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Holmes Serves Algiers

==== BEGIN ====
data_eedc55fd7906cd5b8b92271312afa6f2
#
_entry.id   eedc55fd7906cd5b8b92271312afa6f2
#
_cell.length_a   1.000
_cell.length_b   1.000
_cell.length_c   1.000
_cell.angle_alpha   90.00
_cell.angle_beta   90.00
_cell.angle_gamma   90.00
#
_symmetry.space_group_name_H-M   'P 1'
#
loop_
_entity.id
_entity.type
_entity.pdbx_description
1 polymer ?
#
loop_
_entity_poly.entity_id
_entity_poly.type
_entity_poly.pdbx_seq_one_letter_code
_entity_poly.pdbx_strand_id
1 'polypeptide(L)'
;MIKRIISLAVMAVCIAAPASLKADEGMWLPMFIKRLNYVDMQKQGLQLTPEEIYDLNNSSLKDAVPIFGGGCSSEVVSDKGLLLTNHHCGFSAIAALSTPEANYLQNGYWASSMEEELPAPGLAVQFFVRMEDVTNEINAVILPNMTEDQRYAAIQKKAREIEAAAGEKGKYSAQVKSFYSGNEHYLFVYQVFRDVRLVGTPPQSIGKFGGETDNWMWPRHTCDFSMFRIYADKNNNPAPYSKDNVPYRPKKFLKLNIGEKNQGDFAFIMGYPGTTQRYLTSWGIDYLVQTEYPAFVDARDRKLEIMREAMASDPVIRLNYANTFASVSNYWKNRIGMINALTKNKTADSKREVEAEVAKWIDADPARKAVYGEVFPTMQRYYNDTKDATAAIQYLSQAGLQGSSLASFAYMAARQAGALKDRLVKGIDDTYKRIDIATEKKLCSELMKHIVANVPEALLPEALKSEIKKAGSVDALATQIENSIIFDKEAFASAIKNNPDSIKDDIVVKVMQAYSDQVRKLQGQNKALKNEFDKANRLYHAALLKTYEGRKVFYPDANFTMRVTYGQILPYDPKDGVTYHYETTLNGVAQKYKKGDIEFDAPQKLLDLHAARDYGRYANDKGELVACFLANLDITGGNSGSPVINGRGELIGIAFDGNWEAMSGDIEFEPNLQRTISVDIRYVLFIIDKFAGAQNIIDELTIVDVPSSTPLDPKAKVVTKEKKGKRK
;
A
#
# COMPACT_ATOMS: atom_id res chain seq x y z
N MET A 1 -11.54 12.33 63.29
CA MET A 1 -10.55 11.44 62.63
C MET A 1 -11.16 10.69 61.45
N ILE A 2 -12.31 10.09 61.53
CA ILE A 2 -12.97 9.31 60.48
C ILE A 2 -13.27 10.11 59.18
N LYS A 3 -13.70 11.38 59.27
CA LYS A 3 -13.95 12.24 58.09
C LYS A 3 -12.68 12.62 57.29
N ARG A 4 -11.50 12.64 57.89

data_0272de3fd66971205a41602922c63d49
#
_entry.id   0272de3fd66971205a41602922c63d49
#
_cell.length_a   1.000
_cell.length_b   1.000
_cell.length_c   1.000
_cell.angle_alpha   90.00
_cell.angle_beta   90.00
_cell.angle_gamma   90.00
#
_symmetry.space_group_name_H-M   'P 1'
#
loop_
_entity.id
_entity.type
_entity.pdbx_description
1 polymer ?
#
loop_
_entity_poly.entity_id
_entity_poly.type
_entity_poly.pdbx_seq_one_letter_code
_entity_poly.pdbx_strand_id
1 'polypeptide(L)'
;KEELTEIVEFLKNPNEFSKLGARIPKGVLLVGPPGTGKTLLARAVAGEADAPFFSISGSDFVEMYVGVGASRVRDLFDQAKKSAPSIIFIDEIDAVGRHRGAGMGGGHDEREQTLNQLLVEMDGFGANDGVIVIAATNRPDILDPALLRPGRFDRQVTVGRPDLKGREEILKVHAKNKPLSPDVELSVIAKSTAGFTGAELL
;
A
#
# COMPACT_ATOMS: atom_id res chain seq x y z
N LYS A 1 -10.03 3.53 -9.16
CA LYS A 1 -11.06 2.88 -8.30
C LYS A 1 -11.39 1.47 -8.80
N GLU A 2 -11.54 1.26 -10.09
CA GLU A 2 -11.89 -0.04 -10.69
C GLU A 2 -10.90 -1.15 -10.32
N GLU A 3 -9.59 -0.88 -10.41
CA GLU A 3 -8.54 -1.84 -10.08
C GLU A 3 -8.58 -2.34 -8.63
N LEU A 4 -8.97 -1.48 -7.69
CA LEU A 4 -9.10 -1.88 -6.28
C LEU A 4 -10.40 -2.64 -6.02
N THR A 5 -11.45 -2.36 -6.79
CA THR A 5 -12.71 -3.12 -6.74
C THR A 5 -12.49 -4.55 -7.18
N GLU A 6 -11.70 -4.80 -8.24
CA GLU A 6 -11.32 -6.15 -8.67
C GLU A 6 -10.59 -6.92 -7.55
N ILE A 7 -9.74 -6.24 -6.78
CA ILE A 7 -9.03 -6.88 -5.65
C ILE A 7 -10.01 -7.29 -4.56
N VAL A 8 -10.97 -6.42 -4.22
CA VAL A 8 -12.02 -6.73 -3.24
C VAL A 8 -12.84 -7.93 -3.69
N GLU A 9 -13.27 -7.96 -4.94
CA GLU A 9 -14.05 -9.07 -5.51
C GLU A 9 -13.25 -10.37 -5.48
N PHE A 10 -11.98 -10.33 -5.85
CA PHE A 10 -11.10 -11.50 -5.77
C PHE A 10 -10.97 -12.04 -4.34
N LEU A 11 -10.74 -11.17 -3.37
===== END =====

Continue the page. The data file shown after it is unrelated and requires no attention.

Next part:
as It Does New Orleans. A fast delivery service (trucks leave the store every day at 2 o'clock) puts the Holmes store next door to every per son living across the river from New Orleans. Goods may be bought by mail or telephone. Orders re ceived in the morning are sent out the same afternoon. Shot,:ers from;: over the river, when they come to Ilolmes are shown that s;,lendiil c(,urtesy w:hich has been the prime factor in btiilding this in'titu:tion. \\Whether Nou 1,uy ly mail. +rvtr the telephone or in per son, HIolmes welc,mte vu, anid will serve ,,u well. D. H. Holmes Co. wls, N.. .. . LIMITED *A*s~, . AT THE THEATRES . 'j ' . . "T n To e.R . ,K . : .' ".": in "Turn To The Right" TULANE THEATRE. TURN TO THE RIGHT. Comedy of the "fly" variety, sug gestive of Broadway and Forty-eec end Street, is blendae with the small town grocery store brand In "Turn to the Right!" the great laugh lla hit which John Golden will pre sent at the Tulane Theatre for one week, commencing next Sunday night, with matinees Wednesday and Saturday, with many favorites of the original New York-Chicagc east and the only compeay on tour. The offering Is unique in that ii combnes the quaint humor of "The Old Homestead" and "Way Down Bast" with the 'smooth, brilliant comedy of "Get'-Rich-Qultck-Walling. ford" and "The Fortune Hunter." While essentially a laughing seu eess, the play Is not without its big dramatic moments, and there ,i even a touch of religious etmosphere falntly suggestive of "Ben-Hur.'" The story deals with the return of Joe Bascom, the only son to the home of i8s widowed mother after a seven years' absence, part of which he has spent in prison. By aecident he is elsely followed by two of als prison pals, Muggs, a piekpocket, and Oilly, a asteblower. The Bascom homestead is theaten ed with seizure by Deacon Tilltger, the skinflint grocer. Tunaper is SO match for the fast-thinking trio, however, and the farm Is rescued by a scheme thoroughly ingenious. Then comes the harvestlin of the peach crop; Joe Baseom's reconilia tlon with his boyhood sweetheart, who happens to be the daughter of Deacon Tllinbe; a successful ven ture in the manuftature of peach Jam by a "syadleta" composed of Joe, Musgs and Gilly; the complete regeneration of the three youths through the Christin nfluence of Joe Bscom's mother, and the clumi nation of Mnasr and Guy's love isalmas In their betrothal to r-oq vmuage beleus are new on gale. ORPHEUM THEATRE. Another two-headliner bill is coming to the Orpheum next week, one of the acts is Harry Fox and Isabel Curtis in a musical comedy sketch. The other act is John Hyams and Leila McIntyre in the playlet, "Maybloom." Harry Fox is a musical comedy star and also a movie favorite. He starred recently in "Oh, Look!" and a musical version of "Brewster's Millions." Miss Curtis Is said to be the most beautiful girl on the stage. Lelia McIntyre, of the red-gold curl. and the crystal-clear voice, is coming back in "Maybloom," with John Hyams as her partner. They have played together in musical ,comedy for several seasons and have been con sidered among vaudeville's best at tractions. Jessie Brown and Effie Weston will give the Orpheum the first two-girl dancing act it has offered in many a week. James B. Donovan, a Jolly chap whose face and name tell exactly what country he came from, comes with Miss Mare Lee, a pretty dancer, in a comedy skit called "Doing Well, Thank Yon." Majares, a marvelous Mexican equilibrist, will be the closing attrac tion of the show. Jean Boydell, eccentric comedienne, will contribute an interval of fun to the bill. Tuck and Clare, comedians, ym nasts and contortionists, will be the first act on the bilL TIOGR8 WIN AGAIN. Sunday, Feb. 13, the Algiers Tig ers won their second gonme of the season by defeating the Viaduct Rangers by a score of 7 to T. The features of the game were the two baggers of B. Mothe and B. Maul, three-bager of R. ITalbot and the home run of N. Rams. Leonard's piteMing for the igers was a fatare, he walked two men end fanned seven. French of the Ransers, pitched good ball, but had poor support. Not nmly Leonard's pitching was a teature, bat als his hitti. IBUTERFLY THOUGHTS BRING BUTT RFLY GOWN 2 r .. When I saw Dor othy Dickson at the Paramount studios "As a man and by the way this thlnketh, so is is her debut into ple he" - applies t u r e stardom - I also to woman-as has asked her about the wonder been proved by Dor- 'fu costumes she wore- othy Dickson, celebrat- And first of all, about the ed New York dancer, who new Butterfly dress. has scored her grand "Well, clothes was one of triumph in George Fitts- the most important parts of maurice's production, "Pay- the role." she said, "so I Iag the Piper." a Paramount called upon Chanel of Paris picture. for models of suits, coats Cast in the role of a rich and dresses, Lewis of Paris society girl. the victim of a for hats, and evening divorce court verdict which gowns from our best Amerl made neither father nor can designers-but none gave me mother responsible for her Just that butterfly spirit that I moral development, Miss Dickson wanted for one scene-so I got threw herself so thoroughly Into busy with a designer on this." the spirit of the Idle rich butter- Even staid cameramen blinked fly life that there was nothing i.l wonder at the chartreuse chitf 'nore natural than that she should ton velvet dream which floated out (sign a new costume-the but- to be photographed-while every fly dress-to help portray the woman, men, too, who sees it ona character. the screen, say "O--ooh!" One of the bost exciting things Ir the game happened Sunday when thi Rangers came in for their last inn. ing. The score stood 6 to 3. favoi of the Tigers. The Rangers tied the score, and the Tigers came in for their inning. French lost con trol, walking Mothe. Peter flew out. Gilder singled, Mothe taking second. Holton singled, filling the bases. Talbot then came to the bat, and hit an easy roller to the pitches who threw too the plate to get Moths It looked like an easy double play but the catcher dropped the ball, therefore the Tigers won the game 7 to 6. Next Sunday the Tigers meet the strong Lower Coast team by the new Viaduct. The line-up will be as follows: Tigers--G. Gilder, C; C. Morri or J. Leonard, P; R. Talbot, 1B; A. Peterson, 2B; E. Holton, SS; E. Mothe SB; L. Adams, Fielder; J, Roberts, Fielder; B. Legendre, Filder. Lower Coast Stars-H. Donnen felser, C; B. Chestnut, P; A. Le Blanc, B1; R. Vitter, 2B; A. Brech tel, SS; T. Euper, 3B; C. Casler, Fielder; J. Tallon, Fielder; W. Good wyne, Fielder. LOCAL POST, AMERICAN LEGION. At a meeting of ex-service men held Feb. 17th, at the Avenue Acad emy, an American Legion Post was formed. The Horace Crespo post was the name decided upon and the following officers elected: Noel Par mentel, Post Commander; J. A. Bar rett, Adjutant; Albert Amann, Fi nance Officer; Henry Marie, Chair man. Membership Committee-Al. Foster, Chairman Publicity. It was decided to hold a meeting March 3rd, at the Academy, when a perma nent organization will be formed. All ex-service men are invited to at tend. PERSONALS. Misses T. Lacroix and Clem Weisert of Vincennes, Ind., were visitors to Mrs. W. F. Short this week. Mrs. E. I. Herbert and children have returned from Bay St. Louis. Rev. and Mrs. C. C. Wier had as guests last week, Rev. Geo. Fox and son George of Bunkle, Mr. W. O. Camp bell of Bienville and Mr. and Mrs. B. M. Heard of Homer, La. READY FOR WORK NOW The lgk gme ah lh waems ham Lssusk at a trems tn batt barled r a mrses tist The lest semthers s. reas have ated the brew at the e I sat. e the tewo nesres wbh ead the Sepblss a rthe o isry awe tle week mei as pthe wamstes tap ad stu ls mrth-.hee s fer W r-a er here h aeet ateus m 4aw sow eyl w N sabered lets esee. Uppr f uree shows Pr4M t wrilt ble lst esalek. Lwer p stI e Is s Ies Presigst sad N pCeSdge Ms a ,w .s at MhWrre. N. C in Mr. and Mrs. V. Rupp of Brandon. Ie Colo., have returned home after spend s- ing several weeks with their brother. .r r. Peter Rupp of McDonoghville. d Mrs. A. C. Sperier of Lafayette, La.. n is visiting her parents, Mr. and M.rs. P. .- J. Coyne. w Mr. Roy Hicks has returned from ig Choudrant, La. 1e New Orleans Review No. 5, Woman's t, Benefit Association of the Maccabees will hold their next social meeting at the home of Mr. Edward McCloskey, Elmira near Alix St., on Monday, Feb. 28 at 8 o'clock p. m. Mrs. Jno. Lecourt is ill at Hotel Dieu. e Mr. Everett Lecourt, formely of our town had the misfortune to fall and break his right leg last Saturday while practicing at the Y. M. G. C. Mr. Mike Ryan of Galveston visited Mr. E. T. Cafferkey of 326 Verret St., for the week-end. Mrs. T. A. McQuilling of New York City, N. Y., is now visiting Mrs. L. McQuilling of Vallette St., where 4 her husband, Mr. T. A. McQuilling, 4 Chief Engineer of S. S. Cambridge, will join her shortly. 1 I- At last the expected bar happened. I A weary father, walking the floor with a crying baby, dislocated his jaw with an extended yawn. Health x perts will now meet in solemn coa n clave and banish the pernicious, but I- time-honored, practice to the regions r of the .ost arts with the nerve-racking it cradle. ýe - r- A Gotham magistrate has decided i r- that one irate neighbor may call an - other woman a peroxide blonde with r- out violating the libel law. The mag . istrate may have either been a cynleic or have decided that the alleged libel- 1 ous intentions were chemically purae. -1 The story comes from Berlin that ' Prince Henry of Prussia has been made to "run the gantlet" and other wise tortured and beaten by a mob t of field laborers. And that's the poor o chap who had such a good time when a be visited us a few years ago I e l "You can deport liars, but you can I a not deport their lies," sys the Satue C d day Evening Post. But in deporting them you deport their ability to spread . more lies. CHESS COMES EASY TO HIM Youthful Prodigy Declares There Is Nothing Wonderful About His Mastership of Game. Chess is the easiest game In the world to me. During the long dull days of the war nmy father used to play all the time with his friends. At first I did not understand what the chessmen were for, and wondered why father would sit for hours and gaze at the board with its funny-look Ing pieces. One day when I did not want to go out and play I watched him play his game. I became inter ested. I bothered my father so with questions that he chased nme out of the game as soon as he was through with his friend. I waited eagerly for him to get through. lie played a practice game with mIe, and I under stood every move after that. The next game we played, I beat my father, who is a very good chess player. There is nothing wonderful about my way of playing the game. My secre tary, Mr. Azenh.,erg, says that it comlles from reincarnation. A laby is born with good biains, and1 they ex plain it that way. They say that his ancestors or smie spirits have given this power to him because so much ability li one lperson must have taken a long time to develop. w\henl I play chess I can plan my moves six or sev en moves ahead, and most players can only go three moves ahead of the ga:ne. I can't help it at all. I was born that way. I like to play with poor players. At West Point, where I heat 19 games and drew one, there were only nine good players; the oth ers had no business trying to play me at all. I have played lots of fine players in chess. During the war I beat the German governor at Warsaw, and he was an old man and a fine player. Then I drew a game with Rubenstein, the Russian champion, and also drew with Griffin in a blindfolded game in England. I have not played Lasker yet, but one of the 21 I beat in Paris says he drew a game with Lasker, and another said he beat Capablanca. In America, my hardest game so far has been with Colonel Flebeger, sixty-two years old, at West Point.-Samuel Rzeszewsli in Leslie's. BEE SUICIDE NATIONAL PERIL Influential Japanese Newspapers Exalt Christian Idea as to the Sacred. neos of Life. Suicide, which has always been prevalent in Japan, is, according to the Japanese press, even more rife than ever since the financial crisis in the Land of the Rising 8an, says the iterary Digest in a recent lssue. The Dsaka Mainichl, which sees peril to the nation in the prevalence of self Slaughter, acknowledges the excel lences of the Christian view that sul ;ide, Instead ft being merely an apol 'gy for failure, is a crime. Many sul eldes In Japan are due to the fact that the Japanese have "less attachment to life than foreigners," and also to the traditions of feudal times when her belittled life. The Osaka Mainichi says further: 'Death-much more suicidp-means rvasion of responsiblity . . and te notjon that those who commit sud rIde have the keenest sense of respon. ibility is wrong. Suicide is the em kodiment of egoism and irresponsalbll y. One of the strong points of the Dhristlan people is their conviction hat to kill one's self is as criminal ai to kill others." Remarkable Photographic Feat. Conspicuous among a number of r narkable scenes in a three-reel me Ion-picture film recently taken of an )hlo isteel mill in operation, Is one •hat actually shows the boiling of nolten metal in an open-hearth fur. ace heated to 8,000 degrees Fahrea melt. The photographic feat of sue essCfully registering this action in da all on the film is partlcularly inter sting, because the subject is one that n human eye can not gaze upon un. ,rotected, says Popular Mechanles lagauine. Furthermore, the extreme est of the furnace cast some doubt a the safety of the camera, with Its harge of celluloid ribboan, and while be exposure was made, two men stood eady to hurl the operator to a cooler lace if anything happened. As production pays high wage I bar men who limit peoduetion to i mn4d high wague a travelng In a rldous erde As Jim C~o the bemeer age Iee will bt caleely into headlinesa- how re It may be with respect to' the preldenttial chair. jONE thing ' car owner Is eon stantly confronted with is of gas--the eost of tfrue-the cost of ecausorlee - the cost of repairs and the general upkeep expenses attendant to owaning a ear. If you win allow us to serve you in all of these respects you will be able to fig ure out considerable money saved. TIme Shbop That Gives Tear Dellr 'a leag Ride. Algiers brag aid Kaloli Worb UL L Waram., epi.use Opelme Ave., em aeeMt . 'hem *ses g (Continued from Page 11) gaze followed his. Then the latter strode across the room, and for a long moment peered into the opening. "It's empty! Everything's gone," he muttered, turning slowly, and Philip exclaimed : "That's why she shot him, Jack. He was stealing! Tony darling." and the speaker went down beslde the girl, "Tony, did you find your father here?" "I didn't see him take anything. Philip." she sobbed bitterly. Her eyes were looking at him, but their exlres sion told him they didn't see him It all. Another problem was tormenting her. Her misery was being added to by the minute. So impatient was Philip to have the matter cleared that be spoke harshly to her. "Tony., you know where those jewels are," said he. "'Tell us instantly!" Then he ejaculated: "That man has them upstairs." IIe was out of the room in a flash, and an awful silence settled over the three until he was with them again. "He hasn't got them." he faltered. "I searched every pocket in his clothes. lBut I found this wad of money. There must he tllousands in it !" lie passed the money to Doctor John. "It wasn't in the safe," said the lat ter, thoughtfully, slipping it into the table drawer. llHs words struck a new terror to Tounihel. Edith had robbed the safe. then, Edith who neser stole unless she was forced to it. The shudders that ran over her brought a feeling of re bellion to Paul Pendlehaven. Philip groaned and began to speak, but the doctor waved him to silence. "Tony," he said sternly, "there's something beneath all this, something you must tell me. Do you know where the things went that were in the safe?" To deny it would be the same as tell ing that a third person had been there. To admit it would forever place her beyond the pale of his love. Yet there was Edith-and Uriah, whom she had sworn to protect. "Yes, I know," she whispered. "Of course, I know," she repeated louder. "You'll tell me," begged Philip, hoarsely. "Great Heavens, child, can't yeou see how awful it looks for your' "Yes," was all she said, miserably. Doctor John was wandering aimless ly about the room. The mysetry that had hung over Tony Devon ever since she had been with them was deeper than ever. He felt like shaking the truth from her, for the sight of his horror-stricken brother filled him with rage which did for the moment obliter ate the past two years in which the girl had been the one bright spot in their home. "Then if you know, Tony," Doctor John ejaculated, "Just out with it Your father evidently didn't take them-" "I did," interrupted Tony. "What for?" was his bitter retort SMy brother gave you permission in wear them whenever you wanted tel" Tony couldn't answer. She was be coming hopelessly entangled, more wo with every word she uttered. "God, I'd rather have given them all to you," mourned Doctor Paul. "I Ia tended to, anyhow." "If your father dies, Tonnlbel," said Doctor John, sternly, "you'll be arreus ed. Oh, Lord! What a mess!" "It's awful," muttered Tony. Simultaneous with her assertion, Reginald Brown opened the door and minced over the threshold. Perfectly certain now that Uriah had but a tem porary wound, and that for the love they bore Tonnlbel Devon, his cousins TULANE NEXT WEEK "' FEB. 27. "JOHN GOLDEN" WONDERFUL SUCCESS TURN TO THE RIGHT With the Company that will present this Excellent Comedy ks London, England, this Easter Time. 3MAT1E 3 DALY 33 TispL. Main 0igag won s soRT F MadtY tQ o ilds lacla Iuve: SU4 7ie, me B a: MATr mRICU5- 'Masday to Iday Ie luai.: lie. 2ie, le; Sam"e se Sun iday, ec , e lie. Foto's Folly Theatre SUNDAY, Febemre l-May Allison I "The Cheaters." Sunshine Comedy, " lucky Job." Fox News. MONDAY, Feblruay M--George Walsh In "No. 17." Elmo, Lincoln, In '"Th lJim Disk." Word Weekly. TUESDAY, Murak L-Wesley Barry and special cast in "Dinty." Burttos dib Travel Picture. Star Comedy. WEDNESDAY, Mare L.--"Dinty." "Fatomas." Bray Comic. TRURSDAY, Mareb --Herbert Haleston in "Passers By." Rolin Comedy. Pos 01a i FRIDAY, MaIr 4.-Alice Lake Ia "The Mist Wife." Eddie Polo in "King e Circus." Mutt ad JeL. SATURDAY. Mare! d-Special cast in "The Mutiny of Elsl' ,re." Chbfsty7 CLe Bray Pictograph. Adalsies. T17 sad 11e. Doors epen Sundays 5 p. a., , ok days 6:15 p. t. P JUNIOR THATRSS CONTINUoUS ALACE , to, i P. M. OINIpuu CIRCUIT Vaudeville 3-7-9 P. S i EVW ILAi SIE BIITINTIE PLACE SF POLITE EITERAllllEIT FM PIRTISILAL PEOPLE 5-Ats--l. F. Keith's SWEmsI Vaudillk n S!I , Spl id Fi b Pis et Mir Pics MatIIsnes 1 200 L e. Nights 15. 25o 40. would huhiI the ri,,tter up, he terminetl to nike hi8 plea rl the girl. "Tony," he sail , Omling with a rnagrinla!'"la, swagger, only one inl t:is house whO e "Yout 1TI"," t~hb.,led Philip, 8 John ttk a .t'."' toward his cullul ri. 'ult ~i . l rl's trott,;ht himre to ii I .It. She5 inea at R,'-ginh]' eype that to himo to tr, 'r,," ',¢ through L I'e fnver t any one her rnrr for ici . I I;r]:,," she drwra t ht rirs.!f fr,,:bly from Paul. "an 1i--' I ?ook the thile ,of the safe : thei us along when-" It'egL!e' stared at her, sTreairng , .,er his nounte-ta f*i It a SWeiin in its chest, a whe'lnml:.e; i a nw t r.t·lerct tor be "I dita't tell 3)ou to steal," he ed. allh l, nhbl the t,"rr'le,: silence had fallen on her fri nds, "bpt couil'II' t get ar lit ; Ai'ut noab I took th,--th..-- o'oug, i l'aul's Irrirng the : c~l;n statement iaetana:l,-e hal !raled into a and covere, his f:I 'e with his IT'actor John n1'as 'gaplrt at her shle had stlr:k F ",1, but DoctorP wIll. he sI :l:ly r-ac·hed out gra 'ped hehrh inls. "Y'u're lyint n ain. Tony," he rrultel her grimly. "I don't know but I'm positive all you've said y fearful liie. ItRlnall. have you ask!.t Tony to marry your" The boy simileid Iroadly. Eve was working out l"elndiidly for hId "Yes, and her father promised to me," he boanta'd, "hut I didn't until tonight she really loved me" Tony shot him a look of hate, she lowered lher eyes Instantly. dared not risk Paul I'endlehaven Ing her revulsion. But it was to Reginald's credit he believed she spoke the truth. vanity wouldn't allow him to otherwise. "I'd like to talk to her alone," said crisply, directly at Cousin "Women are peculiar creatures Ire loved her over two years, ta think she made Philip klleve she going to marry him-" "So she is," snapped Philip, his head. "When Ive done my damneda get her to kiss me even," Reginald, overlooking Ma ejaculation. "You remember self, Phil, what happened that d-g the boat." "Don't repeat It," cried Tony mll of you go away. Let me ales want to be by myself." "You want to be with me," dicted Reginald, and he whirled ls bllant ecstasy on one heel, then his feet together: "You love me, You do, don't your" The dark head made an aleet perceptible nod, but Philip n his ausy saw it. He got up as itf he were ua oel 1 The youth had gone out of him. "If she doesn't love me sad has," he muttered dasedly, "the better go." He waited for her to speak, to i her words, but the fearful apeeMib in the gray eyes turned upon him m fused him still more. "Yes, go," Tony told him, herself, "and-and-never think ot again." There was silence In the room mIs ent away, but no sooner had the eosed than Tony flung up her and sank unconscious in a ffoeiur S "te heap against Paul Pendlehavue (Continued next week).